There’s Lola Ani, and she’s old—she’s a crone. She’s a wise old woman. She’s been through it all. And she, out of the three, has the most reason to be angry. She has the biggest right, the most sincere right to rage, but she’s not. She’s the most understanding, the most giving, she’s the one who nurtures everyone—that’s Lola Ani. And so, with that, her a voice has come from the comfort women I’ve met, who strike me as the very opposite of “victims,” who strike me as the ultimate heroines. The ultimate teachers. And it has always been part of my quest, in the conversation of this book and the screenplay that I began, to answer that question: what do these women have to teach us?”
This book shifted me in so many ways.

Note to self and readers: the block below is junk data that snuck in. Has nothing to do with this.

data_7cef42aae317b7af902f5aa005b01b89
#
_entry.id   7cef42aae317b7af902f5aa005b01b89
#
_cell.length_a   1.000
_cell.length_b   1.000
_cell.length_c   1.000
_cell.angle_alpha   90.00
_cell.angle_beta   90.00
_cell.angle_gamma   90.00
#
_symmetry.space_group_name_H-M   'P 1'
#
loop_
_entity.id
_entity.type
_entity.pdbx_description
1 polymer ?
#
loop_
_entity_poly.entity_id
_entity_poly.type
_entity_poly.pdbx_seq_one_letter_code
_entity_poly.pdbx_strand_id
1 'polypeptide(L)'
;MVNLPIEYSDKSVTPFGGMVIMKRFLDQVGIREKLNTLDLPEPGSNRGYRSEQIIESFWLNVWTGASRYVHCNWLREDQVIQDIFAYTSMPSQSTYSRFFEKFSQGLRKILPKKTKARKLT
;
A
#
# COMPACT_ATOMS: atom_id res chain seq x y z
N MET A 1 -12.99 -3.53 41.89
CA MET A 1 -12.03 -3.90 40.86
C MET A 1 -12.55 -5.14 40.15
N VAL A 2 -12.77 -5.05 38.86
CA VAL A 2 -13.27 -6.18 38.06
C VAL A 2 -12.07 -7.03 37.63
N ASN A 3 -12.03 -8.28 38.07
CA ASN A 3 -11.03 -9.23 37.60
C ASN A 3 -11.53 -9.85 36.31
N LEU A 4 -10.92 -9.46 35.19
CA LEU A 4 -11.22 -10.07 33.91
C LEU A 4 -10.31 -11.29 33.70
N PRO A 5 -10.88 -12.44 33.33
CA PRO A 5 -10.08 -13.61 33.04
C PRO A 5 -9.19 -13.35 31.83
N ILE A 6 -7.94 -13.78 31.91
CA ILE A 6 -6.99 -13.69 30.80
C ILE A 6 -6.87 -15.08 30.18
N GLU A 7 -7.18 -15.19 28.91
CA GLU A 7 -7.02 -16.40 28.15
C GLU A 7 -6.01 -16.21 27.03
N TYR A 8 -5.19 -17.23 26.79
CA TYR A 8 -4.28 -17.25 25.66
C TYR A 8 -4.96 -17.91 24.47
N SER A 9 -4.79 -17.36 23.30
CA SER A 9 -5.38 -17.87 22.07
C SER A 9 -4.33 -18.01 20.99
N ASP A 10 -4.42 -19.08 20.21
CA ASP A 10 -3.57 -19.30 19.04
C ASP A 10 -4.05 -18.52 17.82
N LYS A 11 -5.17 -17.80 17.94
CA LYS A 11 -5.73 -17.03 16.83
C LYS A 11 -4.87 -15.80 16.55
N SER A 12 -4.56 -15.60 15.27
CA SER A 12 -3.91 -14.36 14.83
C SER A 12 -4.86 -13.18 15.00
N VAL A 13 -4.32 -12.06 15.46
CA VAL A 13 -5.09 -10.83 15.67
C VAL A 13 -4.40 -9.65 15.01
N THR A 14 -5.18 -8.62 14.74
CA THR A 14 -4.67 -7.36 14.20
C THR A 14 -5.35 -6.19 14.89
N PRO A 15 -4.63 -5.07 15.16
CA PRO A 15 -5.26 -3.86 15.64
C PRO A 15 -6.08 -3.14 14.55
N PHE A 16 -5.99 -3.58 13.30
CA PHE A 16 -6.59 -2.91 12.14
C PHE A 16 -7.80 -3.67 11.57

When I finished Angel de la Luna and the Fifth Glorious Mystery, there was a swell from my belly building up to my throat. My body shook without volition, I wanted to throw up: it was if the lolas’ stories entered my body. As if I were walking the dirt roads of Aringay, up to the Cordillera Mountains, past the banyan trees, settling on the shores of a deserted dagat. As if I could see my own grandmother swelling with my Aunt Lodi, locked in a nipa hut where a man and bayonet guarded the door. What stories may come when the past is ripped from within, what memories may come when you finish a Great Book. Thank you for writing this book, Até. With every bit of me: thank you, po.
If you have the time, please, please, please vote for ANGEL for the Teen Choice Book of the Year Award. ❤
“Angel, in many respects, reflects the humanity in all of us.”
— Review by Anita Lock in Teen Reads